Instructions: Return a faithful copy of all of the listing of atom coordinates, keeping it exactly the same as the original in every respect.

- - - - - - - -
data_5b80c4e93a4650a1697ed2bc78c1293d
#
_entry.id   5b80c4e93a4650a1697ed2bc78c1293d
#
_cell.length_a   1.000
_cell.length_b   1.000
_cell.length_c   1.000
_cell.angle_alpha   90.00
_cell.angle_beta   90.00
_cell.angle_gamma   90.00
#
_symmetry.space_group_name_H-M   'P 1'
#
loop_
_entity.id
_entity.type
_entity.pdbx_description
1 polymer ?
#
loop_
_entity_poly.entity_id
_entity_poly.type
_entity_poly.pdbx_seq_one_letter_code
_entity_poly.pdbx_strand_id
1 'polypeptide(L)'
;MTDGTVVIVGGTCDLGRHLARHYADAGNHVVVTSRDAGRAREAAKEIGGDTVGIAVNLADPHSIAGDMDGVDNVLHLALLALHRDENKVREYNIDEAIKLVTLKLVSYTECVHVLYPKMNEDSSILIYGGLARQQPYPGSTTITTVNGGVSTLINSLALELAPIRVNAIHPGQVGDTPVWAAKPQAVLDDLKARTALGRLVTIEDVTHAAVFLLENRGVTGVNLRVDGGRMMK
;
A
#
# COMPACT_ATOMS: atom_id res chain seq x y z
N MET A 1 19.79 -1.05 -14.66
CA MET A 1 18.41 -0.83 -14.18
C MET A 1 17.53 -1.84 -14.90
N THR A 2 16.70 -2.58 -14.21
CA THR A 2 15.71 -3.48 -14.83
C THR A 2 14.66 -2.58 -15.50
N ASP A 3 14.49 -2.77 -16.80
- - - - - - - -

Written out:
data_5b80c4e93a4650a1697ed2bc78c1293d
#
_entry.id   5b80c4e93a4650a1697ed2bc78c1293d
#
_cell.length_a   1.000
_cell.length_b   1.000
_cell.length_c   1.000
_cell.angle_alpha   90.00
_cell.angle_beta   90.00
_cell.angle_gamma   90.00
#
_symmetry.space_group_name_H-M   'P 1'
#
loop_
_entity.id
_entity.type
_entity.pdbx_description
1 polymer ?
#
loop_
_entity_poly.entity_id
_entity_poly.type
_entity_poly.pdbx_seq_one_letter_code
_entity_poly.pdbx_strand_id
1 'polypeptide(L)'
;MTDGTVVIVGGTCDLGRHLARHYADAGNHVVVTSRDAGRAREAAKEIGGDTVGIAVNLADPHSIAGDMDGVDNVLHLALLALHRDENKVREYNIDEAIKLVTLKLVSYTECVHVLYPKMNEDSSILIYGGLARQQPYPGSTTITTVNGGVSTLINSLALELAPIRVNAIHPGQVGDTPVWAAKPQAVLDDLKARTALGRLVTIEDVTHAAVFLLENRGVTGVNLRVDGGRMMK
;
A
#
# COMPACT_ATOMS: atom_id res chain seq x y z
N MET A 1 19.79 -1.05 -14.66
CA MET A 1 18.41 -0.83 -14.18
C MET A 1 17.53 -1.84 -14.90
N THR A 2 16.70 -2.58 -14.21
CA THR A 2 15.71 -3.48 -14.83
C THR A 2 14.66 -2.58 -15.50
N ASP A 3 14.49 -2.77 -16.80